On view: April
Cascades of flowering nasturtium vines make their brief—but dramatic—appearance above the courtyard, celebrating the arrival of spring at the Museum. (Nasturtium blooms last about three weeks.) The annual Hanging Nasturtiums display continues an annual tradition started by Isabella during the week before Easter, marking the return of color to the Fenway.
Nasturtium vines (Tropaeolum majus) are started from seed in June, planted in late summer and trained in the Museum’s greenhouses throughout the winter to prepare them for their spectacular spring debut. The vines require continuous care in the greenhouse to ensure dramatic length—up to twenty feet—and require up to ten workers to install in the Museum. The result is a stunning display that cannot be found anywhere else.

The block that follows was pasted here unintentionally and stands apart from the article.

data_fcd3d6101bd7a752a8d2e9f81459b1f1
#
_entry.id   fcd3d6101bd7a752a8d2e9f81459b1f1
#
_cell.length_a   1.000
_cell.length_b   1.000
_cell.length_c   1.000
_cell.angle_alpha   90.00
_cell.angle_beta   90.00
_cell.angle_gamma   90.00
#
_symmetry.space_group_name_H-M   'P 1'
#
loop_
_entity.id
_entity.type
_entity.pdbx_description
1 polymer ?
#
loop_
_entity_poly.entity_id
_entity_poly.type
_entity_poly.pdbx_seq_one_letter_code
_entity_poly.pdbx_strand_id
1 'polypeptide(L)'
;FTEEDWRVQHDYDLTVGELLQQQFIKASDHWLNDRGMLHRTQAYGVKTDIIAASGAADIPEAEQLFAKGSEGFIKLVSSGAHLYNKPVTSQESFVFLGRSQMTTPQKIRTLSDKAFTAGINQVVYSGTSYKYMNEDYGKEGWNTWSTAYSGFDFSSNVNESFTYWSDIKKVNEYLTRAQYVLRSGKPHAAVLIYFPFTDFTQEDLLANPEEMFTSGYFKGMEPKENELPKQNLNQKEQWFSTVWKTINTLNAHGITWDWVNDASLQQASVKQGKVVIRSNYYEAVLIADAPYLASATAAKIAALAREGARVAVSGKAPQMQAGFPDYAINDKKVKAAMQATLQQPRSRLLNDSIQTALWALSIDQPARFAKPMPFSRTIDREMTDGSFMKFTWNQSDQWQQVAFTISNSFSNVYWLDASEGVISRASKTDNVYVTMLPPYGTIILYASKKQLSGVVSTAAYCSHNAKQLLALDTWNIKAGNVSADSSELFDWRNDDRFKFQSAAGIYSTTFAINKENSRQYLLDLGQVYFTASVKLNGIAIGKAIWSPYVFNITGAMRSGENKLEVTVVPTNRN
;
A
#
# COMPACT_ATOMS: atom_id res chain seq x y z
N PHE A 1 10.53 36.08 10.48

Please note that the courtyard displays are part of a living collection and as such the actual flowers may be different than what is described on our website.
The Hanging Nasturtiums installation is supported by Vivien and Alan Hassenfeld, and Elizabeth and Matthew Denison. Courtyard displays in April are made possible, in part, by the Sorenson Fund for Horticulture. Landscape and Horticulture public programs are supported by the Barbara E. Millen and Markley H. Boyer Endowment Fund.